Passed by the Senate on April 8, 1864, passed by the House on January 21, 1865, and adopted on December 6, 1865, this was the first amendment ratified during Reconstruction. The Thirteenth Amendment stated that " Neither slavery nor involuntary servitude, except as a punishment for crime whereof the party shall have been duly convicted, shall exist within the United States, or any place subject to their jurisdiction."
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    National Labor Union

    Founded in 1866, the National Labor Union was the first national labor federation. Seeking to unite all national labor organizations, the NLU supported the eight hour workday, restrictions on immigration - especially Chinese immigrants - and an end to convct labor. The NLU was mildly supportive of black workers, and formed a the Colored National Labor Union shortly after the NLU was formed.
  • 14th Amendment to the United States Constitution

    14th Amendment to the United States Constitution
    Adopted on July 9, 1868, this was the second amendment ratified during Reconstruction. This amendment had five sections, but is most well known for its Citizenship Claise, which states: "All persons born or naturalized in the United States, and subject to the jurisdiction thereof, are citizens of the United States and of the State wherein they reside."This amendment officially made all ex-slaves in the United States American citizens.
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    Knights of Labor

    Formed in 1869, the Knights of Labor supporting the eight hour workday and an end to convict and child labor. They accepted blacks and women as full members and exploded to nearly 700,000 members in 1886. The Haymarket riot on May 4, 1886, is seen as the doom of the K of L, as it associated the organiztion with anarchism, which destroyed its reputation and led to its collapse.
  • 15th Amendment to the United States Constitution

    15th Amendment to the United States Constitution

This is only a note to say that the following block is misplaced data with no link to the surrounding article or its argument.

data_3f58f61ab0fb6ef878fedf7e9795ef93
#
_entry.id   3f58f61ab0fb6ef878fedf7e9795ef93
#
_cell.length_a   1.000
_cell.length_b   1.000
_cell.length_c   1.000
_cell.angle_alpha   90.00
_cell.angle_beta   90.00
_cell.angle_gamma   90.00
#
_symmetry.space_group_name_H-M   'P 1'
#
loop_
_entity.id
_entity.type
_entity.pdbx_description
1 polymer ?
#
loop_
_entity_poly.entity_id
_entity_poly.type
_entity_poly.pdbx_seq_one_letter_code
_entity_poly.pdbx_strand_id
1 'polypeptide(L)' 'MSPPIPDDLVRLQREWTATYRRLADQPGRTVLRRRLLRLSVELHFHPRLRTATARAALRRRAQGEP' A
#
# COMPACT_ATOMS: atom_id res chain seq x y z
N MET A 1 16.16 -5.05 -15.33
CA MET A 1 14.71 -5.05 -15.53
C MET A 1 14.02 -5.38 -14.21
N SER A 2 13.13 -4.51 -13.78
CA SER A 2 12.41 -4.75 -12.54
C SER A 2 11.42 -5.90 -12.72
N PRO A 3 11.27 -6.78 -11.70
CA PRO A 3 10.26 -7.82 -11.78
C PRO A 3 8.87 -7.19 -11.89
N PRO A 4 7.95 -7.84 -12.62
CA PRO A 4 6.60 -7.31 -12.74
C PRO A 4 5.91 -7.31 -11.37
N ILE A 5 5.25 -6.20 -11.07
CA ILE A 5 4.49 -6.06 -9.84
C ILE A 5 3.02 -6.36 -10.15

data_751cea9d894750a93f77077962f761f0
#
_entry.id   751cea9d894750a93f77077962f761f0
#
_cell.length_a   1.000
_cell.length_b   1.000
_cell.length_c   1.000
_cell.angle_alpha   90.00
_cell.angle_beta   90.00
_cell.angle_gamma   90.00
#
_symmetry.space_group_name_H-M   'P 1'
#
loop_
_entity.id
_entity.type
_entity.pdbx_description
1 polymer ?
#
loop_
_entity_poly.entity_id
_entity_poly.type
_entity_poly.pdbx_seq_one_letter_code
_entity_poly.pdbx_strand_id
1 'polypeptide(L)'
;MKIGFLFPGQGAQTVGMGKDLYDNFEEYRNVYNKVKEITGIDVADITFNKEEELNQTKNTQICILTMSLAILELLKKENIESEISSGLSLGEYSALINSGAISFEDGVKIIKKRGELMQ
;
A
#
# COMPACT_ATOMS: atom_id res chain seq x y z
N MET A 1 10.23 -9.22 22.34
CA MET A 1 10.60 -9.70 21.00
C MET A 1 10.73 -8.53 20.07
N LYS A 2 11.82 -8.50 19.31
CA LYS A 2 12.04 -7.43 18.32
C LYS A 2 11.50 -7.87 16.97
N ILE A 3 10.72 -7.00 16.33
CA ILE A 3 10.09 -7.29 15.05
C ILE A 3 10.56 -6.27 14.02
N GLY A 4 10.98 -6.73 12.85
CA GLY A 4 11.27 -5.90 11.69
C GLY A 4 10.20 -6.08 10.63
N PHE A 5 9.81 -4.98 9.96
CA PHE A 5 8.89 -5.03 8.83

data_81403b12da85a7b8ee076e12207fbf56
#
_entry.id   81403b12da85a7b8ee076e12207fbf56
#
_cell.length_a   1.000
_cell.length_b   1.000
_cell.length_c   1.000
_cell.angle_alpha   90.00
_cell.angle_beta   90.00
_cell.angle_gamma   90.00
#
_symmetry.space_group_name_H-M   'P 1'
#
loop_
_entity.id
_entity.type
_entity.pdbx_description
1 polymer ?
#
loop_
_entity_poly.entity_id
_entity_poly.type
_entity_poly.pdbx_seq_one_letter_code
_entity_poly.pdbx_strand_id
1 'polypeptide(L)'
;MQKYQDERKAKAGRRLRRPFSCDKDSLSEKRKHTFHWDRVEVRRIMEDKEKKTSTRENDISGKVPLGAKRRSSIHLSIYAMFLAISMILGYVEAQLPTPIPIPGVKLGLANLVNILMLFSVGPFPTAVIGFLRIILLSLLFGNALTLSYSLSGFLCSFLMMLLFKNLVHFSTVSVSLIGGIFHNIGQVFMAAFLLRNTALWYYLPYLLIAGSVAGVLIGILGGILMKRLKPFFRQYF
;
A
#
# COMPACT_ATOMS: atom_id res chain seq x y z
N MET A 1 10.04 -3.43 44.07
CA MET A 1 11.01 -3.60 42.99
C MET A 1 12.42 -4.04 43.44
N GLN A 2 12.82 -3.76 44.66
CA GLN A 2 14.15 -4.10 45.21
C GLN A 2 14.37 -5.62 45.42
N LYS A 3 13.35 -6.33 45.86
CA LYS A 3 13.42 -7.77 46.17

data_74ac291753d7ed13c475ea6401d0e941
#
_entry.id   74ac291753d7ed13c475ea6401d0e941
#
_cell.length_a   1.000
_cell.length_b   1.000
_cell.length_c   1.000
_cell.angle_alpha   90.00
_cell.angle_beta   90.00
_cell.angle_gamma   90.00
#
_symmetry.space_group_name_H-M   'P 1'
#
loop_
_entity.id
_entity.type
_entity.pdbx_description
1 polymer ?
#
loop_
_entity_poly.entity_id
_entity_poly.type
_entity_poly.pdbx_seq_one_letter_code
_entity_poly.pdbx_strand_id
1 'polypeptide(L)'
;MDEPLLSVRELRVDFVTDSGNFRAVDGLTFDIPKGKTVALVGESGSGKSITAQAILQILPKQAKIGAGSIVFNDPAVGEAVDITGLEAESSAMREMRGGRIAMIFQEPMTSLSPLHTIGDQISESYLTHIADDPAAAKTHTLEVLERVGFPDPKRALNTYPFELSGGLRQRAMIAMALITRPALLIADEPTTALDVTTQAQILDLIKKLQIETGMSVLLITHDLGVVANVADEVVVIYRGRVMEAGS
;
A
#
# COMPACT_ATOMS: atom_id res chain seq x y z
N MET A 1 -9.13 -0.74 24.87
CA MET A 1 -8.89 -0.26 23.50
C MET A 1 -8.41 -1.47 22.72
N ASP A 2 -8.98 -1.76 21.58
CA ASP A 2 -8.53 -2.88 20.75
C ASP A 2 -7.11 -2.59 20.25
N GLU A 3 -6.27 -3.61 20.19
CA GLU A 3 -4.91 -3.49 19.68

Ratified on February 3, 1870. the Fifteenth Amendment granted all people the right to vote, regardless of race. "The right of citizens of the United States to vote shall not be denied or abridged by the United States or by any State on account of race, color, or previous condition of servitude."
  • Civil Rights Act

    Civil Rights  Act
    The Act guaranteed that everyone, regardless of race, color, or previous condition of servitude, was entitled to the same treatment in "public accommodations." Tha Act however was overturned when it was deemed unconstitutional by the supreme court in 1883
  • End of Reconstruction

    End of Reconstruction
    Reconstruction in the south officially ends, and President Hayes orders all the remaining federal troops withdraw from all southern states. This provides southern legislators the opportunity to creat oppressive Jim Crow laws, blacks are disenfranchised, and basic rights for African-American citizens regress.
  • Tuskegee Normal and Industrial Institue

    Tuskegee Normal and Industrial Institue
    Booker T. Washington founds the Tuskegee Normal and Industrial Institue in Alabama for African-American students. Famous inventor George Washington Carver is hired as the Agricultural head and is quickly recognized for his achievements in the field of agriculture.
  • Plessy vs. Ferguson

    Plessy vs. Ferguson
    This landmark supreme court case rules that segregation is legal under the doctorine "seperate but equal." This allows for the segregation of schools and private businesses, and rules Jim Crow laws constitutional.
  • Niagara Movement

    Niagara Movement
    African-American scholar W.E.B. Dubois founds the Niagra Movement and their first meeting takes places at Niagra falls. The group opposes segregation and accomadation to white society and is particularly oppossed to the ideas of Booker T. Washington. The Niagra movement would eventually disband and join the NAACP.